Nobody likes to be pigeonholed, categorised, and over-simplified, not even accountants. We are all familiar with the ‘accountant’ generalisation: grey men in grey suits crunching numbers. Sadly, the practice of accounting has not always been given its fair due, but fortunately, thanks to a few disruptors in this industry, things are shaking up.
Neill Hobbs of Hobbs Sinclair, a Cape Town-based audit and accounting firm, gives insight into the changing face of his firm.
“Our business was built on the thriving safe-haven of audit revenue. Prior to 2011, company audits were compulsory and a small audit and accounting practise, such as Hobbs Sinclair, enjoyed success in a consulting relationship with its clients. But the New Companies Act, introduced in 2011, forbade any form of consulting relationships or dispensation of advice between auditor and client. The role of the auditor changed from being a trusted advisor to that of a truly independent and antagonistic, objective auditor.
“Following the ENRON debacle and in line with international trends, the IRBA set out to sever relationships, prohibiting clients from seeking business advice from their auditor. This left old-school business people, who believed in solid relationships with clients, in a serious quandary: how do we still offer traditional service without breaking the (much needed) new code of ethics? Our immediate survival plan, until we adjusted to the new regulations, was to maintain an audit focus by developing a somewhat surgical audit team that only provided services to larger clients on an arm’s-length basis.
The drawing board is always a good place to re-start. We set out on a recruitment drive to enable us to adjust as needed. We searched for qualified CAs and more importantly, CIMA trainees, who came with a certain skill set that we were unable to find outside of the CIMA. The focus of the CIMA qualification is on the extraction of information that is useful, informative an accurate, rather than on the recording and reporting of numbers. CIMA graduates are taught to make well-informed decisions concerning the day-to-day direction of a business. CIMA trainees approach a business problem from a new and different perspective, an approach suiting our business well as we began to actively seek opportunities to engage with and influence small business owners in their strategic decisions.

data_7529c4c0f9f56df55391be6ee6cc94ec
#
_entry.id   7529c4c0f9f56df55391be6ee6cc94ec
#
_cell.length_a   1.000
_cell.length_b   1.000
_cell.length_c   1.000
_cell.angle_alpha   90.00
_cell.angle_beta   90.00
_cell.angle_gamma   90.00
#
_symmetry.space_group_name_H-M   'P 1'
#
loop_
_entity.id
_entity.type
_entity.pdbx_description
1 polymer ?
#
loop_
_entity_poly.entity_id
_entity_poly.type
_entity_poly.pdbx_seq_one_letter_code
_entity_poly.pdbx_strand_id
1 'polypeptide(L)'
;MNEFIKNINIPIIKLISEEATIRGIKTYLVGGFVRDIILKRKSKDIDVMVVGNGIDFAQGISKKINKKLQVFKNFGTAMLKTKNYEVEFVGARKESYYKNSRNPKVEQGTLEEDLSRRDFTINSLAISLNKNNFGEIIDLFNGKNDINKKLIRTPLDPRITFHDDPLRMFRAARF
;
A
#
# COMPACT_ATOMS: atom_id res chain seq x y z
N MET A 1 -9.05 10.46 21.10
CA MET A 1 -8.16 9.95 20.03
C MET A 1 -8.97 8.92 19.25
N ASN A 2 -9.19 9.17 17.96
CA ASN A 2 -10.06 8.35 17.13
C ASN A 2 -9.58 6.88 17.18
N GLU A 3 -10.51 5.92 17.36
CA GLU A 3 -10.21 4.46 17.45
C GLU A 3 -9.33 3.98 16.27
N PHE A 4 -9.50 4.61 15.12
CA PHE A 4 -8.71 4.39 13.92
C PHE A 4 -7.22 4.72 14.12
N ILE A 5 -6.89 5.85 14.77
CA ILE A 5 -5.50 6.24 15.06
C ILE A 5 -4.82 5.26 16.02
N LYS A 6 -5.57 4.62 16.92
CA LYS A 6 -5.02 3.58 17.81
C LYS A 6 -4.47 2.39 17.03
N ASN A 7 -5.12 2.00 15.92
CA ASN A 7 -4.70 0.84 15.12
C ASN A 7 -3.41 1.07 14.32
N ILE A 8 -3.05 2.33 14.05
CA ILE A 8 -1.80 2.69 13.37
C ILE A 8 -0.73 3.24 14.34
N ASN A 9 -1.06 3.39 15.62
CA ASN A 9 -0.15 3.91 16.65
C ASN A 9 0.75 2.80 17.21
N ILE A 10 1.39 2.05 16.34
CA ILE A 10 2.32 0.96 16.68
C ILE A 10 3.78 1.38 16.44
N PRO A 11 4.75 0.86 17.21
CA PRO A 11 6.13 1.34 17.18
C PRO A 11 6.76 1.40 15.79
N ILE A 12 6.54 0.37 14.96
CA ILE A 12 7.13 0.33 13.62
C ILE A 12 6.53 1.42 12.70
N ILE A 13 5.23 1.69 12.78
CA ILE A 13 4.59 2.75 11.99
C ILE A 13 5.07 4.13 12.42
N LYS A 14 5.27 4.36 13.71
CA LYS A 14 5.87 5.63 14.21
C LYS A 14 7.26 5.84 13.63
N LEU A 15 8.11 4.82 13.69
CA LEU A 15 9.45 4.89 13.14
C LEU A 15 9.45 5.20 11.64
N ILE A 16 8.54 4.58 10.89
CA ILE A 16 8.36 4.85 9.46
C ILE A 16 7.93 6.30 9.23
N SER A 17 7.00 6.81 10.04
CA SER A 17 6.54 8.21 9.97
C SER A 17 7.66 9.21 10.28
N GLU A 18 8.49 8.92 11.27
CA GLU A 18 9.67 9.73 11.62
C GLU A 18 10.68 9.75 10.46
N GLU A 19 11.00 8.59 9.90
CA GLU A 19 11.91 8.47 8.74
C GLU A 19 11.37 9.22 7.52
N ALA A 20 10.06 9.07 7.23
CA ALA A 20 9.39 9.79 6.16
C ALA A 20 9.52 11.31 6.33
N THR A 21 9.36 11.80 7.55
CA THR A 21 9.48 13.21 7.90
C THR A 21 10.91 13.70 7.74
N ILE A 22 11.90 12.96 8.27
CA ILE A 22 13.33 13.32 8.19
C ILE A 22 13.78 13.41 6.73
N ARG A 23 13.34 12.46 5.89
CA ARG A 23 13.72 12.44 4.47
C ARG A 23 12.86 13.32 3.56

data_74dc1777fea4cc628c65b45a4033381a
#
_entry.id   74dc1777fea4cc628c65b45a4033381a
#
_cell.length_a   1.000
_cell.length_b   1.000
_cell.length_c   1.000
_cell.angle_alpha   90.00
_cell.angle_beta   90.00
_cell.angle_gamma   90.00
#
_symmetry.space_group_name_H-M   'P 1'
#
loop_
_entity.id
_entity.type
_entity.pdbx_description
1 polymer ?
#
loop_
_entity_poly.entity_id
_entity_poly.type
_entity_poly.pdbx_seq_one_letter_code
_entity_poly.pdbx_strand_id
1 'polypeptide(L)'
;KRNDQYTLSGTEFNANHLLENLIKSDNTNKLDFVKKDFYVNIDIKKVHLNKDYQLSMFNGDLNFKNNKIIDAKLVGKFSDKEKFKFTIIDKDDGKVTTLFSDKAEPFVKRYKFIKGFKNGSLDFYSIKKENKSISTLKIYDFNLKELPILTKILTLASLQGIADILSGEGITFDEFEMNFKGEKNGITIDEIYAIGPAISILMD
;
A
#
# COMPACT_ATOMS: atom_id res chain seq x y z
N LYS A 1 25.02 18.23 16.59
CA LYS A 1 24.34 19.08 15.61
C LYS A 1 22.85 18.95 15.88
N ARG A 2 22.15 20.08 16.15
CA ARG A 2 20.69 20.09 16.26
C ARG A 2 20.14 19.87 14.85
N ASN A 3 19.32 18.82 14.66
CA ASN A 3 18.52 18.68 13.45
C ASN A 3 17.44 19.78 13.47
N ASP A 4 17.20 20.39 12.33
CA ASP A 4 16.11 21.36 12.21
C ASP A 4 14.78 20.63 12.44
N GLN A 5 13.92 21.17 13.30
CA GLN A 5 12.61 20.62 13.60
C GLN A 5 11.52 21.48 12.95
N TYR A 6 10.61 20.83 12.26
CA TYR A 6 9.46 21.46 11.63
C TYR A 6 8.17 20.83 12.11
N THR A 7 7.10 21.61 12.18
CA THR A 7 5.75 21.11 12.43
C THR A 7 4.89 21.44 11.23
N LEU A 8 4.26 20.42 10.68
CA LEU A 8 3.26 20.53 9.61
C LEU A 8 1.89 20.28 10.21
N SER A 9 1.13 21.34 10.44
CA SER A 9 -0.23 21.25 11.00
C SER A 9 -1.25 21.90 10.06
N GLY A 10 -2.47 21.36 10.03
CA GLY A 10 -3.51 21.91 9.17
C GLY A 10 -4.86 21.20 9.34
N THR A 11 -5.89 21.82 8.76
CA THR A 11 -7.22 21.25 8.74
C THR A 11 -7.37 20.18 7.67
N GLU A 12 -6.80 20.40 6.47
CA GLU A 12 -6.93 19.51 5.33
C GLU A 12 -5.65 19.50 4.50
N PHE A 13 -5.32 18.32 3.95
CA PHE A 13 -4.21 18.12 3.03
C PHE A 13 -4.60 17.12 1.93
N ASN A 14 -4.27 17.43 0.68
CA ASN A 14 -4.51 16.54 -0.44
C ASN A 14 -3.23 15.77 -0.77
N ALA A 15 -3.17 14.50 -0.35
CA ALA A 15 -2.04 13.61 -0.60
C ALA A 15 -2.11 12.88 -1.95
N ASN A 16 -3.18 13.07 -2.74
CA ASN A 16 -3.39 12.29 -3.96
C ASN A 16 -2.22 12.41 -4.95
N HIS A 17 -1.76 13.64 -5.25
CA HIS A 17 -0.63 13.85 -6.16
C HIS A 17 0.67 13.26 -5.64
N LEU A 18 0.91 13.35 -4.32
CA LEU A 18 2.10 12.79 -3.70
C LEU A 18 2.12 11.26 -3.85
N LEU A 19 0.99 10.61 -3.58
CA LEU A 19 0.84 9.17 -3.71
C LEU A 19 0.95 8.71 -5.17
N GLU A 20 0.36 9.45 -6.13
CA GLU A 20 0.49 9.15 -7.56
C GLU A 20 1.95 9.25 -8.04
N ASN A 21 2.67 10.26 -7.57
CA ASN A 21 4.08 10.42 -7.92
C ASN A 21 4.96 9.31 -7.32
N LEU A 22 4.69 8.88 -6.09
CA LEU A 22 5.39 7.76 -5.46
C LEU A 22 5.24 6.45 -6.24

“The byproduct of our audit department being coerced to separate from our familiar and more traditional way of doing business was the movement forward into alternate accounting and business solution services. The innovation of the New Companies Act has ushered new opportunities our way; we began offering business advice to SMEs and found ourselves emerging as an authority in the domain of business rescue, and more recently, via Section 12J of the Income Tax Act, in the form of our groundbreaking Venture Capital Company Anuva Investments. Listening carefully to our clients’ needs is the driving force in our willingness to traverse new territories. One such need has led us to venture into a Trust Management Business with partners MKD Accountants, as the anticipated tax laws should see trustees considering a pragmatic restructuring of funding of family trusts.
A ten year journey has led this bunch of bean-counters into new and exciting ventures. What was once a fairly standard accounting practice has evolved into a financial house offering a multitude of solutions from business funding to estate planning, via a single conduit, in an environment of transparency and trust.
Breaking the mould; disrupting the stereotype. That’s how we like it.